Manchester, M1 5EJ
Date opened: Monday 21st October 1935
First film shown: “The 39 Steps”
Date Closed: Sunday 28th January 1973
Architect: William T. Benslyn and James Morrison
Interior design: Theodore Komisarjevsky
Original Seating Capacity: 2300
The Hippodrome Theatre closed it’s doors for the final show on 2nd March 1935. Incredibly in six months that building had been demolished and the new 2300 seat Gaumont cinema had been constructed in it’s place. Initially the building had been commissioned by Granada Theatres, however, it opened as a Gaumont cinema. A deal was struck between the Granada and Gaumont British Theatres shortly before the cinema opened it’s doors on 21st October 1935. The first film shown was “The Thirty Nine Steps”, starring Robert Donat who was born and educated in Manchester.
The Oxford Street exterior was in an Italian Renaissance style, clad with buff coloured faience tiles and dominated by striking neon lettering on the recessed read-o-graph above the canopy.The architects were William T. Benslyn and James Morrison, with the interiors under the supervision of Theodore Komisarjevsky who designed a lavish mirrored entrance hall with a grand staircase which led to the balcony.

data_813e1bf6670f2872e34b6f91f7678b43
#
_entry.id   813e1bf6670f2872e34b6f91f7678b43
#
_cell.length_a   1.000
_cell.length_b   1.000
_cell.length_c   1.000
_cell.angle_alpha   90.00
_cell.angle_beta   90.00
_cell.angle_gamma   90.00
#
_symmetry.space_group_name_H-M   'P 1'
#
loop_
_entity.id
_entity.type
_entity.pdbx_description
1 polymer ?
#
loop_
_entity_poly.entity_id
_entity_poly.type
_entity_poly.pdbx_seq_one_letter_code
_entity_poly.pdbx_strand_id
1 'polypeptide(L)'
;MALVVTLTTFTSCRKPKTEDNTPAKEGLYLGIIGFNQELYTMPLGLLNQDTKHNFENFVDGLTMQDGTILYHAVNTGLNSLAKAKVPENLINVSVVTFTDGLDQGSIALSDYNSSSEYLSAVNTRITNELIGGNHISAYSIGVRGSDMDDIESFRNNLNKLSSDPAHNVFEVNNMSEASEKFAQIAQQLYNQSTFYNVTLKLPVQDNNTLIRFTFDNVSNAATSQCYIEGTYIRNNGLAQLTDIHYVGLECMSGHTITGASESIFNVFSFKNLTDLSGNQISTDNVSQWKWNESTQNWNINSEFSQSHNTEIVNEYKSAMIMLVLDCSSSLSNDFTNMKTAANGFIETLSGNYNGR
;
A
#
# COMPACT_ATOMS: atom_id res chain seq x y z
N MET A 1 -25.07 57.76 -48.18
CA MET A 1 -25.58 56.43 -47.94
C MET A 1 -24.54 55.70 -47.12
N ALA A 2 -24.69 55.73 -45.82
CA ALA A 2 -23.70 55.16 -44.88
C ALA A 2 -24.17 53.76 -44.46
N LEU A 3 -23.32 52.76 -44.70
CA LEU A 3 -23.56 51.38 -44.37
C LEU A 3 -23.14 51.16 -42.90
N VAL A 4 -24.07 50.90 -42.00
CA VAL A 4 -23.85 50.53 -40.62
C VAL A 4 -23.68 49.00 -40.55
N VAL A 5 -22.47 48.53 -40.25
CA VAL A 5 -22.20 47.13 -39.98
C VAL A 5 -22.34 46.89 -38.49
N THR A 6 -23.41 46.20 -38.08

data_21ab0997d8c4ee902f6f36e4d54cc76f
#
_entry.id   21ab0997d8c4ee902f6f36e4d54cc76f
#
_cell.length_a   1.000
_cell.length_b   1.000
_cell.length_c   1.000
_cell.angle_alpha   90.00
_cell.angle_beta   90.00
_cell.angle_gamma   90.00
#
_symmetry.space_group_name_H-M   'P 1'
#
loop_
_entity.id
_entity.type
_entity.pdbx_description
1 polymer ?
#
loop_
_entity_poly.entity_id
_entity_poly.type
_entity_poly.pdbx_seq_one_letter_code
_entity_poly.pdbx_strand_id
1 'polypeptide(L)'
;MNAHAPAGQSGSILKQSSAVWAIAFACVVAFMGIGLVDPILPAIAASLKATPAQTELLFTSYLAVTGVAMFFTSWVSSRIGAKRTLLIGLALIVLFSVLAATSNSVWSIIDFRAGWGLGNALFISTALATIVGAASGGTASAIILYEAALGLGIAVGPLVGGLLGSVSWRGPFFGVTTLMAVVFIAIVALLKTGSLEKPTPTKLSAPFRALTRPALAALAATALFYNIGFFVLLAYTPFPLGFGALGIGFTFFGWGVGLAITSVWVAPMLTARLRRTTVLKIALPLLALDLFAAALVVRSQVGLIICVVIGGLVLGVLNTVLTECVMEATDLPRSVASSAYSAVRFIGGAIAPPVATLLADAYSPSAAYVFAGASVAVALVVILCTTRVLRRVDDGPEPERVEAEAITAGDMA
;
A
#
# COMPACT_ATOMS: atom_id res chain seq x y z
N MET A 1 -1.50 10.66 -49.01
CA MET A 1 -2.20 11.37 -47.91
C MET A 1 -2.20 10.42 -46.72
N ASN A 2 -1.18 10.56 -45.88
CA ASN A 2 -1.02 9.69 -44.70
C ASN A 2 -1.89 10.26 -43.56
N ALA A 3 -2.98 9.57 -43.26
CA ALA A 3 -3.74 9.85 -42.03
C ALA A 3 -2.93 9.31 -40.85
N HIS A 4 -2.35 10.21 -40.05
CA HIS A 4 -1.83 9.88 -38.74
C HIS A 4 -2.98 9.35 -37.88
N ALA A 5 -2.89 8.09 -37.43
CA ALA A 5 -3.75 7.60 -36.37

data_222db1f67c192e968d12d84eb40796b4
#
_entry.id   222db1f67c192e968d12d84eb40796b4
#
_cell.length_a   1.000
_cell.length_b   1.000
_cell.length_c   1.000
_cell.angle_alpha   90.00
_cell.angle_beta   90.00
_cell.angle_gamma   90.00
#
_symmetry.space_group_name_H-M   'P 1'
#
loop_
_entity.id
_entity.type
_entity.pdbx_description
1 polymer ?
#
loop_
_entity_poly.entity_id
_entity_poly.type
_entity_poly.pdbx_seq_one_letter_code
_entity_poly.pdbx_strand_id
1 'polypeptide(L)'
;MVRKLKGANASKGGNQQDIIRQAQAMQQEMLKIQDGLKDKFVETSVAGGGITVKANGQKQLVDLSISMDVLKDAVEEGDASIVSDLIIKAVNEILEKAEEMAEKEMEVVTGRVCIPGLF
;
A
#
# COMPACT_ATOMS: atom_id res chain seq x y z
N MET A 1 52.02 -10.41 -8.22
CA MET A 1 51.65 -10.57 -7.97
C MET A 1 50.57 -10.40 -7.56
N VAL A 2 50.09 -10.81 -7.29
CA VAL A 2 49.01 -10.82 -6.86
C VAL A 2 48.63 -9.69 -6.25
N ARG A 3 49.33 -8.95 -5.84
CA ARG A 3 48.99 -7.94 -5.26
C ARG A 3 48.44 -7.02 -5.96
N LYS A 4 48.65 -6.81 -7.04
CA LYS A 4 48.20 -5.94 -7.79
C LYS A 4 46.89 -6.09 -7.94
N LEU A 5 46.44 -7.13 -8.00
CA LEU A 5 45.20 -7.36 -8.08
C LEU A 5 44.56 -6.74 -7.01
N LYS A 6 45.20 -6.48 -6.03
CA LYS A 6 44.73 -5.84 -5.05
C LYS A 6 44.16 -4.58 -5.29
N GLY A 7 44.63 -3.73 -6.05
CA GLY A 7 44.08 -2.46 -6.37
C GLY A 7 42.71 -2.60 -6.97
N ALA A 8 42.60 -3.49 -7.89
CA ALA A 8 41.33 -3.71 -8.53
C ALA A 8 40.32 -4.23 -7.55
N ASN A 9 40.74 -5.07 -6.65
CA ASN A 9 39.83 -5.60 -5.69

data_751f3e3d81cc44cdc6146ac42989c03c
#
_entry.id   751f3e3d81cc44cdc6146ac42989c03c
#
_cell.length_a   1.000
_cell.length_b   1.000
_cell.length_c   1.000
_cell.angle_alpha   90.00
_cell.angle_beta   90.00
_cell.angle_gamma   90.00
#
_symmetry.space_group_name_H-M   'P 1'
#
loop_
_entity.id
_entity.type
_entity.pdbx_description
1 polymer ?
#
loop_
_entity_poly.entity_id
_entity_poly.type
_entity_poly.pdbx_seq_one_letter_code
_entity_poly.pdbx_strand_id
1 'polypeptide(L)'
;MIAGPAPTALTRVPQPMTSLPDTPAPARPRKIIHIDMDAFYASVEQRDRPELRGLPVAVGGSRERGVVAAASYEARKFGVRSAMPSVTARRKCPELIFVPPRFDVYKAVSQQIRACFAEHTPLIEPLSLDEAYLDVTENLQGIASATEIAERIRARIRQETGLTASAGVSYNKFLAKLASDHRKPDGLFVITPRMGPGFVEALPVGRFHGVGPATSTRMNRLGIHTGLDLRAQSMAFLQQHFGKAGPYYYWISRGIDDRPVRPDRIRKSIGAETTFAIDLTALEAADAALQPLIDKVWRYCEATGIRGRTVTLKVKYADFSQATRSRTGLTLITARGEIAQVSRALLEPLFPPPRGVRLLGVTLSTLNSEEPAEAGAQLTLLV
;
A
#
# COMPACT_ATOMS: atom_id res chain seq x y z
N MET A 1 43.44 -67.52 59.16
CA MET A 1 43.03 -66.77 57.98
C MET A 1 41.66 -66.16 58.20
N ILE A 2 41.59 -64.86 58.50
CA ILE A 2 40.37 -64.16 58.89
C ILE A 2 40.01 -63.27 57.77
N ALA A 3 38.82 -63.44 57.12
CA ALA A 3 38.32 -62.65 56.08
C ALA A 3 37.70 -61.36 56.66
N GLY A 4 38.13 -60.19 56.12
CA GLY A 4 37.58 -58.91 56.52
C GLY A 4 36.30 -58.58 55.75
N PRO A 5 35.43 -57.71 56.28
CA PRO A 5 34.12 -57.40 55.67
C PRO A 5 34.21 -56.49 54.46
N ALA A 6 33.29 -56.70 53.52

The auditorium had seating for 1300 in the stalls, with the large sweeping circle accommodating 1000 seats. The side walls were arched with gold grill work decoration and topped off with a fabulous ornate ceiling.
The proscenium, which was framed with pilasters, was 50′ wide. The stage was 23′ deep.
The Gaumont was opened by Jessie Matthews and Sonnie Hale, they had previously visited the site to lay a foundation stone which stated that the cinema was to be named “Granada”, this was left not corrected after the laying ceremony.
A Wurlitzer organ (4Manual-14Rank) was installed. Stanley Tudor played the organ on the opening night. He became the Gaumont’s resident organist, staying until 1953.
A well known regional venue for the long running roadshow presentations of the 50s & 60s such as “South Pacific” and “The Sound Of Music” which played at the Gaumont for two and a half years from April 1965.
Within the week of the converted Odeon cinema re-opening as a twin cinema which was on the opposite side of Oxford Street, the Gaumont closed on Sunday 28th January 1973.
Rotters Nightclub eventually opened, utilizing the ground floor and basement with the circle area disused. A false ceiling was installed across from the front of the circle to the stage.
The building was demolished during 1990 and replaced with a multistorey car park.